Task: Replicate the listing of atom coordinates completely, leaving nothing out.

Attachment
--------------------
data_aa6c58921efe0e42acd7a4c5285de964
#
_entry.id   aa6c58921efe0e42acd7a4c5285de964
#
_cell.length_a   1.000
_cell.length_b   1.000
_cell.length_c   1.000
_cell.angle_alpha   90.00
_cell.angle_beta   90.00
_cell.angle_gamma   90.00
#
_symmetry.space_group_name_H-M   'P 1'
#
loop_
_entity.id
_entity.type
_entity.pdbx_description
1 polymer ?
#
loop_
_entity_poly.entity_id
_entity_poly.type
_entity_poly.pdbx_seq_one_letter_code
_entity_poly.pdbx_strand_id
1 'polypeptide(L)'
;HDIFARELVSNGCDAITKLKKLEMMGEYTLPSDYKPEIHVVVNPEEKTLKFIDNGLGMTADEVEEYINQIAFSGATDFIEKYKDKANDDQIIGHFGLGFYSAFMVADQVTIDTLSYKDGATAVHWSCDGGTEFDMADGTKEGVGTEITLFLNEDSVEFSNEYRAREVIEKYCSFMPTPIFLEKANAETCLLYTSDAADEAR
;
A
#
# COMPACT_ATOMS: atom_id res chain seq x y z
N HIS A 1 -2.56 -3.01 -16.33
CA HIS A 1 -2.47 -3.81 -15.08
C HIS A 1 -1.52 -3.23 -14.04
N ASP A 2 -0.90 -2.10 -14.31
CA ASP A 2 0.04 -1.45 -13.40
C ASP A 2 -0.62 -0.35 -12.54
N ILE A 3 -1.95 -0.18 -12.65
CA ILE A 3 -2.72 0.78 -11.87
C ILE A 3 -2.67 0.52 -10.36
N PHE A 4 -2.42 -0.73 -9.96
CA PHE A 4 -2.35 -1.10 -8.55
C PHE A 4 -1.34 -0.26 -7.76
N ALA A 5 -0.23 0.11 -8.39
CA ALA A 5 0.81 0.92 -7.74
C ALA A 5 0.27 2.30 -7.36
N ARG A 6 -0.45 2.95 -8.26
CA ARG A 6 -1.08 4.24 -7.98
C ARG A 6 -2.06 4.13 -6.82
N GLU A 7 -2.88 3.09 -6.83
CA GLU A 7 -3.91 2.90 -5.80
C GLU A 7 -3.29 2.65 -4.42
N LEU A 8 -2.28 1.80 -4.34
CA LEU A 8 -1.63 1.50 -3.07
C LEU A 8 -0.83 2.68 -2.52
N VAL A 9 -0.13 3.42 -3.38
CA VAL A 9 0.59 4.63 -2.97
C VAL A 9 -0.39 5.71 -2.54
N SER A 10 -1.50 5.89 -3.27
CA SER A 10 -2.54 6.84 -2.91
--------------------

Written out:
data_aa6c58921efe0e42acd7a4c5285de964
#
_entry.id   aa6c58921efe0e42acd7a4c5285de964
#
_cell.length_a   1.000
_cell.length_b   1.000
_cell.length_c   1.000
_cell.angle_alpha   90.00
_cell.angle_beta   90.00
_cell.angle_gamma   90.00
#
_symmetry.space_group_name_H-M   'P 1'
#
loop_
_entity.id
_entity.type
_entity.pdbx_description
1 polymer ?
#
loop_
_entity_poly.entity_id
_entity_poly.type
_entity_poly.pdbx_seq_one_letter_code
_entity_poly.pdbx_strand_id
1 'polypeptide(L)'
;HDIFARELVSNGCDAITKLKKLEMMGEYTLPSDYKPEIHVVVNPEEKTLKFIDNGLGMTADEVEEYINQIAFSGATDFIEKYKDKANDDQIIGHFGLGFYSAFMVADQVTIDTLSYKDGATAVHWSCDGGTEFDMADGTKEGVGTEITLFLNEDSVEFSNEYRAREVIEKYCSFMPTPIFLEKANAETCLLYTSDAADEAR
;
A
#
# COMPACT_ATOMS: atom_id res chain seq x y z
N HIS A 1 -2.56 -3.01 -16.33
CA HIS A 1 -2.47 -3.81 -15.08
C HIS A 1 -1.52 -3.23 -14.04
N ASP A 2 -0.90 -2.10 -14.31
CA ASP A 2 0.04 -1.45 -13.40
C ASP A 2 -0.62 -0.35 -12.54
N ILE A 3 -1.95 -0.18 -12.65
CA ILE A 3 -2.72 0.78 -11.87
C ILE A 3 -2.67 0.52 -10.36
N PHE A 4 -2.42 -0.73 -9.96
CA PHE A 4 -2.35 -1.10 -8.55
C PHE A 4 -1.34 -0.26 -7.76
N ALA A 5 -0.23 0.11 -8.39
CA ALA A 5 0.81 0.92 -7.74
C ALA A 5 0.27 2.30 -7.36
N ARG A 6 -0.45 2.95 -8.26
CA ARG A 6 -1.08 4.24 -7.98
C ARG A 6 -2.06 4.13 -6.82
N GLU A 7 -2.88 3.09 -6.83
CA GLU A 7 -3.91 2.90 -5.80
C GLU A 7 -3.29 2.65 -4.42
N LEU A 8 -2.28 1.80 -4.34
CA LEU A 8 -1.63 1.50 -3.07
C LEU A 8 -0.83 2.68 -2.52
N VAL A 9 -0.13 3.42 -3.38
CA VAL A 9 0.59 4.63 -2.97
C VAL A 9 -0.39 5.71 -2.54
N SER A 10 -1.50 5.89 -3.27
CA SER A 10 -2.54 6.84 -2.91